Lily from Australia (goes under the blog name of Cascade) made me smile when she commented on my last posting about how hot could it be in the UK?
I have to say that probably compared with the southern states of the US or Australia not really that hot but the thought of dragging the kids after four solid hours of hot shopping up the hill you can see in the picture at 2pm in the afternoon in the height of the British summer i.e. 28/29 degrees C and fairly humid was not appealing - cries of 'It's too hot Mum, can we go home and watch the football Mum?' were echoing in our ears so discretion being the better part of valour we hightailed it off home instead - we'll save the Tor for a cooler Spring or Autumn day I think.
I have a mega complex week work wise this week. I am juggling two separate schools, spending some part of each of Monday, Tuesday, Thursday and Friday at both schools and then Wednesday at one of them too - not much time to slip in some swimming there then, although we were there when they opened the doors at 6am today - have we taken leave of our senses I can hear you cry!
I'm having to think long and hard before I answer the telephone so I say the correct school name (or don't say any school name at all on the home phone!) - and also trying very hard to remember which bit of post I've opened where as well - just the ticket to fry your brain eh?
So it was lovely to come home this afternoon and just sneak out an odd half hour to arrange and stitch a few more quadrants onto Sarah's bullseye (still want to call it bulldog - no idea why) quilt top. I'm really pleased with how it's coming together now and the overall wavy line effect
This afternoon at work I had to smile - I felt a little like Dr Doolittle. The school is in a very rural area and one of the classroom assistants had brought in her sister's orphan duckling for the children to meet. The little thing was as tame as you like and followed her about like Mary's Little Lamb. The children all came into the hall in groups and sat down in a big circle on the floor. The duck was then allowed to wander freely in the middle of the circle to go and 'talk' to them all. As you can imagine this was just delightful and I'm sure will stick in those childrens memories long after they leave school and go out into the big bad world of work in years to come. Glad I didn't have to wipe up the whoopsies but fortunately it was a vinyl floor and not carpet.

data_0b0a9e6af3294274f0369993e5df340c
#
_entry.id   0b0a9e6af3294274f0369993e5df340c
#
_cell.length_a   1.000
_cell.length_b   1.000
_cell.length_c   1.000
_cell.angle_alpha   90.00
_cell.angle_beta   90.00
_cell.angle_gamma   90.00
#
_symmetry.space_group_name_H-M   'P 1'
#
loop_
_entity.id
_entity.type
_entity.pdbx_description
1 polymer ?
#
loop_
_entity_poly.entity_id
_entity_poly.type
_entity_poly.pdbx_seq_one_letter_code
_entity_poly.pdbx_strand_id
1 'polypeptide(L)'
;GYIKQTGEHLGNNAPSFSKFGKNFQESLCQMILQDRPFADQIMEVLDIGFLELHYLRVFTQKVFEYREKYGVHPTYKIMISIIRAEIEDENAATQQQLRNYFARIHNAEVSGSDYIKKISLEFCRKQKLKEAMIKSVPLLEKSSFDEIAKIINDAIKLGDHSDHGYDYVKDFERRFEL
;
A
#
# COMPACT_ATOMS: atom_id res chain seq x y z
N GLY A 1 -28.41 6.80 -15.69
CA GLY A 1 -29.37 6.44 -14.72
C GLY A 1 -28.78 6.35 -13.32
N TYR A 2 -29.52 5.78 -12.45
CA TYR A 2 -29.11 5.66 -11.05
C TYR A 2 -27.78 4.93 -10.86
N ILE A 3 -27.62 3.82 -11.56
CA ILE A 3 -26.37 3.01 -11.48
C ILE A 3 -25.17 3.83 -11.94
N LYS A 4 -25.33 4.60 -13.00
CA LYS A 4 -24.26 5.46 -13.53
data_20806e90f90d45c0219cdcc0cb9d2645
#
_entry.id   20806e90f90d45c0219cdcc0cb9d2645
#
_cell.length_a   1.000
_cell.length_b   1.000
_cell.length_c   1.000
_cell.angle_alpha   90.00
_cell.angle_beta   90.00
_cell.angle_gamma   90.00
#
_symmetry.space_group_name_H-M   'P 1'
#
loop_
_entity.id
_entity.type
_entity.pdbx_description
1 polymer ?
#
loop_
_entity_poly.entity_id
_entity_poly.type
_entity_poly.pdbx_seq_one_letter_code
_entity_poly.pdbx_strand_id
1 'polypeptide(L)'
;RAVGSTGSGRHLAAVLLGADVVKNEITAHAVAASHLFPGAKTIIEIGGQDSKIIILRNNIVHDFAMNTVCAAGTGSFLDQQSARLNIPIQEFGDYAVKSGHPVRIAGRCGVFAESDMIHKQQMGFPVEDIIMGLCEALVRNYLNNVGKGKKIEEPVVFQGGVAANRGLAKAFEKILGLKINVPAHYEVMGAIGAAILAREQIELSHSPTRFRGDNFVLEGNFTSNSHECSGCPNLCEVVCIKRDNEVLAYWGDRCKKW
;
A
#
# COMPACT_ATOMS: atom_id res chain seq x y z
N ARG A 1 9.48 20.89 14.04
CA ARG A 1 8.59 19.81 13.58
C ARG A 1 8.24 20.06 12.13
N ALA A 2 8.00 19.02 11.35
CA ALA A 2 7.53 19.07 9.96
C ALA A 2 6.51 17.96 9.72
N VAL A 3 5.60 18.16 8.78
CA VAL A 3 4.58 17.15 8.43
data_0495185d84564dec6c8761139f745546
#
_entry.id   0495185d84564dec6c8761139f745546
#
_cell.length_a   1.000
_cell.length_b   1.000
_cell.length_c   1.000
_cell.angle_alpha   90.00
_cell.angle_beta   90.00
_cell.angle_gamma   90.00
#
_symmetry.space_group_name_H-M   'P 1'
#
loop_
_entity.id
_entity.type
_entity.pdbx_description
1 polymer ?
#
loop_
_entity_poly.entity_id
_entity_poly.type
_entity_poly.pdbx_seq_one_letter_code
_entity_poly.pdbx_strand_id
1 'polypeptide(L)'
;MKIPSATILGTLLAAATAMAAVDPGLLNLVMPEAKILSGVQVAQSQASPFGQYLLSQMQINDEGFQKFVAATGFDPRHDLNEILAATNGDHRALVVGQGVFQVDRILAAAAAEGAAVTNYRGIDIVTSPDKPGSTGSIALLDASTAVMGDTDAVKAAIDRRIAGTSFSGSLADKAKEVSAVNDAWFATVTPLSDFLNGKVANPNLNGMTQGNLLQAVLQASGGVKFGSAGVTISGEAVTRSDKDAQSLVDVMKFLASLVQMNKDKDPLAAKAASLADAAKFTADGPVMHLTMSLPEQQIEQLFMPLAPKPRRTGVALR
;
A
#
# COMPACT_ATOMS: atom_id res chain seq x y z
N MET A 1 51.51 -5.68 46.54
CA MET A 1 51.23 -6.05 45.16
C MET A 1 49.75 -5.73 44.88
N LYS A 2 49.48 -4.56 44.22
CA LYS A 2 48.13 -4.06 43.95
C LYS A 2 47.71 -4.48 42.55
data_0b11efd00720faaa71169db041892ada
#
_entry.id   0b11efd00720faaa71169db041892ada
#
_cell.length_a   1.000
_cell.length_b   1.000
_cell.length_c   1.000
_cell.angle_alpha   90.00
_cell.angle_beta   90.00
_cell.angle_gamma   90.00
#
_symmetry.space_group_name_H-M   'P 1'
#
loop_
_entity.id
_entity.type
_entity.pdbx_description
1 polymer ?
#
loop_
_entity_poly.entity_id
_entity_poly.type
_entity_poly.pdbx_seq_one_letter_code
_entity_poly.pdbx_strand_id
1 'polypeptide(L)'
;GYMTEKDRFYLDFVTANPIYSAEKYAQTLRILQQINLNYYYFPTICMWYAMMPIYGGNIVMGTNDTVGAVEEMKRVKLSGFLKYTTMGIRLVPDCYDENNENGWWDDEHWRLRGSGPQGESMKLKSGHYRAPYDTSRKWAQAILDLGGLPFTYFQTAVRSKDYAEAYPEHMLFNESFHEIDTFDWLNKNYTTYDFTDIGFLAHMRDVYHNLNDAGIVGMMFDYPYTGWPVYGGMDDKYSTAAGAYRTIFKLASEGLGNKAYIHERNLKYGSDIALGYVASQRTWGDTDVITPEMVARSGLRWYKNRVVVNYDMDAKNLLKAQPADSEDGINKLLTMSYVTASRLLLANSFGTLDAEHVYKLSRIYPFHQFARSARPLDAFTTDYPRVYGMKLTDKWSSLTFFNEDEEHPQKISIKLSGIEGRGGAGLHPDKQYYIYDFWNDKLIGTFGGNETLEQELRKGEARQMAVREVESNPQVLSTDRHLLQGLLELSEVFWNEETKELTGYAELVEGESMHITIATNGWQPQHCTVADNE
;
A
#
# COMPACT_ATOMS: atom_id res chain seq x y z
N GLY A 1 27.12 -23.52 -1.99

Once all the classes had met the duckling whose name I never actually discovered - we were never formally introduced you understand - he was put back into a travelling cage and left in the head's empty office. Well he really didn't like this at all being all alone and cried pitifully to such an extent that the lady who'd brought him in asked if she could put him in my office for a little company. Honestly - the things you have to do!
So I duckling-sat for the afternoon.
At one point though I had to move a box on the office floor and revealed a huge spider (ok we're talking by UK standards here so probably not the sort you'd get in Oz or anything but big enough to make me shudder!) who then proceeded to try and manhandle her huge eggsack to safety.
Now usually with spiders of those proportions my reaction is to stamp first and ask questions later, but I felt so sorry for her trying so valiantly to save her babies to be that I felt a rescue was in order.
No matter how much empathy I may feel for an arachnid mum-to-be I just couldn't bring myself to pick her up in my hands so out came the old glass and piece of paper trick.
Of course just as I had the family safely off the office floor I realised that due to security I had to press a switch above head level (out of childrens reach you understand) to open the door to the great outdoors in order to liberate her.
So I juggled the glass and paper arrangement in one hand hoping above hope that the paper wouldn't bend and let her out and up my sleeve (involuntary shudder here as I write this) and pressed the button to be faced with my saviour - a delivery man bringing some books who pulled open the door for me.
He looked at my burden with some distaste (obviously not a spider fan either) and commented ' My that's a big spider you've got there!'
I just couldn't resist - my retort just had to be ..............
'If you think the spider's big you should see the size of my duckling!!!' Ta Da!!!!!
Never a dull moment in a school office - bet they don't get excitement like that in dull County Hall jobs